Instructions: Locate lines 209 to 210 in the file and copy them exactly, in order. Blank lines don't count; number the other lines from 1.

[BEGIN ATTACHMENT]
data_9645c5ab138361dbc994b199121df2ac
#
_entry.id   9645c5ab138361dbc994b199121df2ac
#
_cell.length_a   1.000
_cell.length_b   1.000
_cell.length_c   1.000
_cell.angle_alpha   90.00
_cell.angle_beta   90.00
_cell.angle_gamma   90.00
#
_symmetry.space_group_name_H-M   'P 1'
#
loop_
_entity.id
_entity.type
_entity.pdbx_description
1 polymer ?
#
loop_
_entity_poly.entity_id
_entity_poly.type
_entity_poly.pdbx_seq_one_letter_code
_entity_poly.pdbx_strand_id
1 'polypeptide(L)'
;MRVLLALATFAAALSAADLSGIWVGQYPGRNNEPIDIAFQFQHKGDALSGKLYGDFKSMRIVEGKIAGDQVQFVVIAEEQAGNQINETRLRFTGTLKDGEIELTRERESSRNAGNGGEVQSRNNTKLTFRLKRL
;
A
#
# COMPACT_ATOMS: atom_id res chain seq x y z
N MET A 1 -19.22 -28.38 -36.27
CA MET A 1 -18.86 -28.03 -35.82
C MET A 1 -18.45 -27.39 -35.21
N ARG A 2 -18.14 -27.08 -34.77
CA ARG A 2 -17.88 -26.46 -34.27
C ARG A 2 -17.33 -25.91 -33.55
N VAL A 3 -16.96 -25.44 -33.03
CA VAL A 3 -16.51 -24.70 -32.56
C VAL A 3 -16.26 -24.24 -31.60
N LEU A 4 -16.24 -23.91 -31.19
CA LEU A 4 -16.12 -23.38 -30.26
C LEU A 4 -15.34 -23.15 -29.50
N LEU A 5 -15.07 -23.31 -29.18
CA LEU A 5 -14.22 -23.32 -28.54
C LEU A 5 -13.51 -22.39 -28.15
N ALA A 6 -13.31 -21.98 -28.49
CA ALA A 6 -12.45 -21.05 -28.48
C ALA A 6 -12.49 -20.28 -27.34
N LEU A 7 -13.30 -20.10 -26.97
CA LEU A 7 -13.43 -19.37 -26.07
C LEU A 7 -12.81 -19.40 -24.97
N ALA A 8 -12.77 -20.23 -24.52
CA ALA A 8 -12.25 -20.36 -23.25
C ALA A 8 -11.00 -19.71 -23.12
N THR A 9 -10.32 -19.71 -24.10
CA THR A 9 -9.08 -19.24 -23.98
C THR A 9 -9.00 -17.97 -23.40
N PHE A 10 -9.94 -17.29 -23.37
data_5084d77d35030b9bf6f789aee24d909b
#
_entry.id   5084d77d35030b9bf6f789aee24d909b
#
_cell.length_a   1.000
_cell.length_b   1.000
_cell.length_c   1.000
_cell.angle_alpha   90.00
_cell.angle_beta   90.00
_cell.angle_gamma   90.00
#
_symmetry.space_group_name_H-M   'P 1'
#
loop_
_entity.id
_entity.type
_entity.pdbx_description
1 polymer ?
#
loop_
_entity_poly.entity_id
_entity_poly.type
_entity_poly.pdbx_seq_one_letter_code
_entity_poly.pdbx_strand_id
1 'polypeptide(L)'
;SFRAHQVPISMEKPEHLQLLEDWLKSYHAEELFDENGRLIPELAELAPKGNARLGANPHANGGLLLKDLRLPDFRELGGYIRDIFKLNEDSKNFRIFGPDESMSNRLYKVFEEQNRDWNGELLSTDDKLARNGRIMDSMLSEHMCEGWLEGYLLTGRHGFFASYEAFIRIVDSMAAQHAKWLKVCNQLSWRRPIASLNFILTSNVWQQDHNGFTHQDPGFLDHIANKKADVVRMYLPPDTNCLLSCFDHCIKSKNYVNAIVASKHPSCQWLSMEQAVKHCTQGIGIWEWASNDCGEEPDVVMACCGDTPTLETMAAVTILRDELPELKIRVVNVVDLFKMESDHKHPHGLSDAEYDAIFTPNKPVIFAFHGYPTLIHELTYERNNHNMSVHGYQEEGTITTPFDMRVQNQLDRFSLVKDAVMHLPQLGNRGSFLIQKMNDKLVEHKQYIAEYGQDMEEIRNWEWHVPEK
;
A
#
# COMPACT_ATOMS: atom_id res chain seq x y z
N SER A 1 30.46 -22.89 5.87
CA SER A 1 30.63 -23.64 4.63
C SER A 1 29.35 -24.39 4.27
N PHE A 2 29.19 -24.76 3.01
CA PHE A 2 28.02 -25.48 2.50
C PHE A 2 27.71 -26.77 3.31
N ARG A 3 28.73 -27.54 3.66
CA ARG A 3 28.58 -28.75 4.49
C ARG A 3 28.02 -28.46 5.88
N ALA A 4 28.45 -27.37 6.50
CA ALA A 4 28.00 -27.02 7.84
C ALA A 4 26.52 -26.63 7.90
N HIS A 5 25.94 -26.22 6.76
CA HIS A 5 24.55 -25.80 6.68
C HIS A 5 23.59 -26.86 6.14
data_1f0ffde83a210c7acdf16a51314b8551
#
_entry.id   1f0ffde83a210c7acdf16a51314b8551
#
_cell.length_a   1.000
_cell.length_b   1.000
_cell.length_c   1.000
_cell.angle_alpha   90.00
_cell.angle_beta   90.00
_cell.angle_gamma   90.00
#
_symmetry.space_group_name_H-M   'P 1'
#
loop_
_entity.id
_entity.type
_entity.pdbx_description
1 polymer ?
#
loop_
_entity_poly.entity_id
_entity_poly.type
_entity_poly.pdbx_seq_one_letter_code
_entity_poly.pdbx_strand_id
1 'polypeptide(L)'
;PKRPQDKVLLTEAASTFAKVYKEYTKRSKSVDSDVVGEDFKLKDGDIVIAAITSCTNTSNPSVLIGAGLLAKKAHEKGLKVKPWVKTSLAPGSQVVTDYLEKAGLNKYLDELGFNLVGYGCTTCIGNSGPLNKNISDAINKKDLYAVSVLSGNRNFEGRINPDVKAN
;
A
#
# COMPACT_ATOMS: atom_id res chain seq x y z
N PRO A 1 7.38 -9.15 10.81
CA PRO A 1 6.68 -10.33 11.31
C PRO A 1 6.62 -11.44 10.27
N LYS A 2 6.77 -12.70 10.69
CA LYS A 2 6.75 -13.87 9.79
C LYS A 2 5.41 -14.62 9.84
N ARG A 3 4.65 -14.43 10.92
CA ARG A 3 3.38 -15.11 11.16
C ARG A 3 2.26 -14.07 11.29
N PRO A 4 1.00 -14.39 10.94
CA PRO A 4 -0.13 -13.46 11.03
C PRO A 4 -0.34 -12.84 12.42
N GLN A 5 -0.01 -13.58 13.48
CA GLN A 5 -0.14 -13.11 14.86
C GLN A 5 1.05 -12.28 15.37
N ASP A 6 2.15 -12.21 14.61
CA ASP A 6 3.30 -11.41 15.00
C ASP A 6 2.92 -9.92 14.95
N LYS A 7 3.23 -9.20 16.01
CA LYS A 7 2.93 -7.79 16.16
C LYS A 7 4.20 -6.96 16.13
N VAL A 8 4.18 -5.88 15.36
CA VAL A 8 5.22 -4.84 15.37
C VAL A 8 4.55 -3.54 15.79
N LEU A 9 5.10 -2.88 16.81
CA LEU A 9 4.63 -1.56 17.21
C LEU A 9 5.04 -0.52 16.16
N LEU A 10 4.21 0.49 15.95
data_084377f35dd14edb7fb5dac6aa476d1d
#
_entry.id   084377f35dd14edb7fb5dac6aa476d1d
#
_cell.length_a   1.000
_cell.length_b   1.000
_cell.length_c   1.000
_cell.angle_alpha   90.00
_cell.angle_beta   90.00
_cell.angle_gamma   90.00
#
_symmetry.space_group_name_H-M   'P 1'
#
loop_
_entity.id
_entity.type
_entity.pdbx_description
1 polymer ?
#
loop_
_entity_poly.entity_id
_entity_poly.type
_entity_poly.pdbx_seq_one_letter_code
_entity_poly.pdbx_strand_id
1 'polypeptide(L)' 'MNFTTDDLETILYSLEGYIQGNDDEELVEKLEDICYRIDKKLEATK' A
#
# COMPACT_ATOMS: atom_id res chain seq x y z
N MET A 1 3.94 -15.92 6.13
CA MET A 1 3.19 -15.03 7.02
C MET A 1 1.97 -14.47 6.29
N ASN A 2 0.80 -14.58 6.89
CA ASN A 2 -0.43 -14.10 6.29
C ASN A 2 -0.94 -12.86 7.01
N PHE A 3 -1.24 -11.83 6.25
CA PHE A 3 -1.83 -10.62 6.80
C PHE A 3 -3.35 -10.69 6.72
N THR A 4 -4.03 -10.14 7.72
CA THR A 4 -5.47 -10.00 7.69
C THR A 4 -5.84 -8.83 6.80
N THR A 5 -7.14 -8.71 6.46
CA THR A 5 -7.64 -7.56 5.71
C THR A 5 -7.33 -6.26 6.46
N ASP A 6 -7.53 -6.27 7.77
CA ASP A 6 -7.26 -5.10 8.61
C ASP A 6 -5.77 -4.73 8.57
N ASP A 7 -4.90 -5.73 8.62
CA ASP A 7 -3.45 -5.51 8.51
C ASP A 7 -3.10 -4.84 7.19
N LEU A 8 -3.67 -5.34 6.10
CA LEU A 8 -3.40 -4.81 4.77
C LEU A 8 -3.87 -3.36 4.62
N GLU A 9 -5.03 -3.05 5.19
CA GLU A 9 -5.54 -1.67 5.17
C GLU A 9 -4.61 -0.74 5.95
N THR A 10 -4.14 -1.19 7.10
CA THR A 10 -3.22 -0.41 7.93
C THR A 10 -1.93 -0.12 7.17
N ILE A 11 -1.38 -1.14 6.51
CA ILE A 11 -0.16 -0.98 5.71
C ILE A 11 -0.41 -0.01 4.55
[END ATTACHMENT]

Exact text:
C ASP A 7 -3.10 -4.84 7.19
N LEU A 8 -3.67 -5.34 6.10